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Bulls add their shooting guard, Ronnie Brewer
by Sam Smith
Posted on Jul 16
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I’ll take being the Utah Jazz East–with Derrick Rose and Joakim Noah.
The Bulls on Friday, according to NBA sources, agreed to a three-year deal with Ronnie Brewer, the former Utah Jazz starting shooting guard who is known as a fierce defender.
Assuming Brewer passes his physical exam, which is expected, the Bulls will fill out their starting five after the Orlando Magic announced Friday they will match the Bulls three-year offer sheet for restricted free agent shooting guard J.J. Redick.
The Bulls apparently edged out the Boston Celtics, who were trying to add Brewer as well.
Redick was viewed as a possible starter to go along with fellow long distance shooter Kyle Korver, another free agent signed from the Jazz, along with power forward Carlos Boozer.
Both Boozer and Korver spoke glowingly of Brewer and urged the Bulls to bring him to the team.
Brewer is not a high level three-point shooter to space the floor like Redick, but he is regarded as one of the league’s better perimeter defenders. He’s also a player who is excellent in running the court and in transition and dunking. That should work perhaps even better with Rose, as the Bulls also with Noah, Boozer and Luol Deng probably will be at their best as a running, transition team.
The addition of Brewer also brings in the key component of a player who can defend the high level shooting guards in the Eastern Conference, like Dwyane Wade, Ray Allen, Vince Carter, John Salmons, Stephen Jackson, Joe Johnson and perhaps Gilbert Arenas.
Brewer has a career scoring average of 10.3 and is a 52 percent shooter, though just 23.4 percent on threes. Brewer had a childhood accident which resulted in an injury to his right, shooting arm. He learned to compensate as his arms looks somewhat crooked when he shoots.
Brewer, though, developed a competent mid-range shooting game. His defense has produced fast break play, which has led to his high shooting percentage. He’s also known as a student of the game after playing for Jerry Sloan in Utah.
Brewer is the son of former NBA player Ron Brewer, a 14-year veteran who played briefly with the Bulls in the mid-1980s.
Brewer is 6-7 and 25 years old. He was a regular for the Jazz until they let him go in midseason to the Grizzlies in a salary dump as the Jazz was well into the luxury tax. They went on to use Wesley Matthews, who recently signed with Portland as the Jazz signed Raja Bell, whom the Bulls also talked with.
Brewer suffered a hamstring injury with the Grizzlies and played just five games and was released. But he still remained among the league leaders in steals as he has in his four seasons.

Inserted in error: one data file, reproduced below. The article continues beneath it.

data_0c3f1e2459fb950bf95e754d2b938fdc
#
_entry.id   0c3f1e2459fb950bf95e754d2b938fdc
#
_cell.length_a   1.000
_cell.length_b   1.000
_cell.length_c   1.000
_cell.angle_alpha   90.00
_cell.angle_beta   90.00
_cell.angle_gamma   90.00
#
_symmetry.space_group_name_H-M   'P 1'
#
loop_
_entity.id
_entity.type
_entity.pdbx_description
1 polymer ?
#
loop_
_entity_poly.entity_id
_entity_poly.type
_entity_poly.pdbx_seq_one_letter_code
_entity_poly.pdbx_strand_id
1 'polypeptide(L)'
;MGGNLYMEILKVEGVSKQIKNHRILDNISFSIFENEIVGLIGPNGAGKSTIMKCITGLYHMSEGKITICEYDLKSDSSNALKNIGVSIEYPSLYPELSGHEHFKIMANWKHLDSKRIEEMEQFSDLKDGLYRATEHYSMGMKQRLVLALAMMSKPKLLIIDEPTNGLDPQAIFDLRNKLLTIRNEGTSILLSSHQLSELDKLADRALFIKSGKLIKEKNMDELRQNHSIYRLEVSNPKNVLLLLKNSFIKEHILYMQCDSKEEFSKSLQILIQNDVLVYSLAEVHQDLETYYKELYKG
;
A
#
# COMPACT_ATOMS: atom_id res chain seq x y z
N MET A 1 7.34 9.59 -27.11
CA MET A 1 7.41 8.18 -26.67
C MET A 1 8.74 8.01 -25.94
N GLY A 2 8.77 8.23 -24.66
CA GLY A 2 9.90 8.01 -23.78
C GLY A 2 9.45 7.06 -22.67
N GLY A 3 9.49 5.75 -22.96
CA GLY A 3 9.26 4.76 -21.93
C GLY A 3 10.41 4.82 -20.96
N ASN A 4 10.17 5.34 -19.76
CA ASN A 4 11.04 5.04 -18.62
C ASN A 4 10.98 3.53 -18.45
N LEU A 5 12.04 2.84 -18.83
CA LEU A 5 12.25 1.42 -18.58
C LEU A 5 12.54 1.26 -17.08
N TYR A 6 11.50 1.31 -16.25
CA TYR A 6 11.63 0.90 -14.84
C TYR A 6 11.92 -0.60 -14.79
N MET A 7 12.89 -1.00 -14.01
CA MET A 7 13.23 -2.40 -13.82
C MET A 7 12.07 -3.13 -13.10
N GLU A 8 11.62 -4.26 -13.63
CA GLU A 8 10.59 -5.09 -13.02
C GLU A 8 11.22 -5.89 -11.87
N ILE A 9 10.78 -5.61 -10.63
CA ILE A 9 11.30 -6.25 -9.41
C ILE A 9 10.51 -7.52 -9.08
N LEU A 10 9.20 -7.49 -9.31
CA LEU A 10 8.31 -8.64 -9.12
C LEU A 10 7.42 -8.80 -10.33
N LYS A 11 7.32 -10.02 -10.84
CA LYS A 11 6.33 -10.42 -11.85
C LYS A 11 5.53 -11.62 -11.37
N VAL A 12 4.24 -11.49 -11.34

His last full season with the Jazz, 2008-09, was his best NBA season. He averaged 13.7 points in 81 games and was seventh in the NBA in steals. Brewer also averaged 10.2 in the playoffs for the Jazz in 2008 and 2009.
Deron Williams, the Jazz’ All-Star guard, was particularly upset with the Jazz last season over the trade of Brewer and mostly refused to comment, saying, “I have nothing good to say about it.”
It’s a positive sign when a point guard of that talent is so upset with the loss of his running mate, which also suggests Brewer did a good job helping and covering for Williams on defense. Brewer has played some small forward as well given his size, but has had greater success against shooting guards at 6-7 because of his size and that he is such a hard worker and competitor from an NBA family.
Brewer scores most of his points inside, which was probably partly attributable to the Jazz’ offense, and Brewer also finishes strong at the basket and dunks often. He’s a terrific leaper and good with back door cuts and lobs to the rim.
Because of his athletic ability and work ethic, he’s been regarded by some as a potential All-Star after being the No. 14 pick in the 2006 draft. He’s probably not quite at that level because of his lack of a long distance shooting stroke, but for the Bulls needs he seems an ideal fit because of his defensive proficiency and aggressiveness in the open court.
Thus the Bulls end up with three key players from the recent Jazz teams in Boozer, Korver and Brewer, which isn’t bad as the Jazz was a perennial Western Conference contender. More importantly, Brewer fills out and balances the starting lineup with Korver and Taj Gibson now able to settle into solid reserve roles with Omer Asik.
The Bulls likely will try to add another center, perhaps Brad Miller, and also a backup point guard for Rose with summer leaguers like John Lucas III and Matt Bouldin looking good thus far.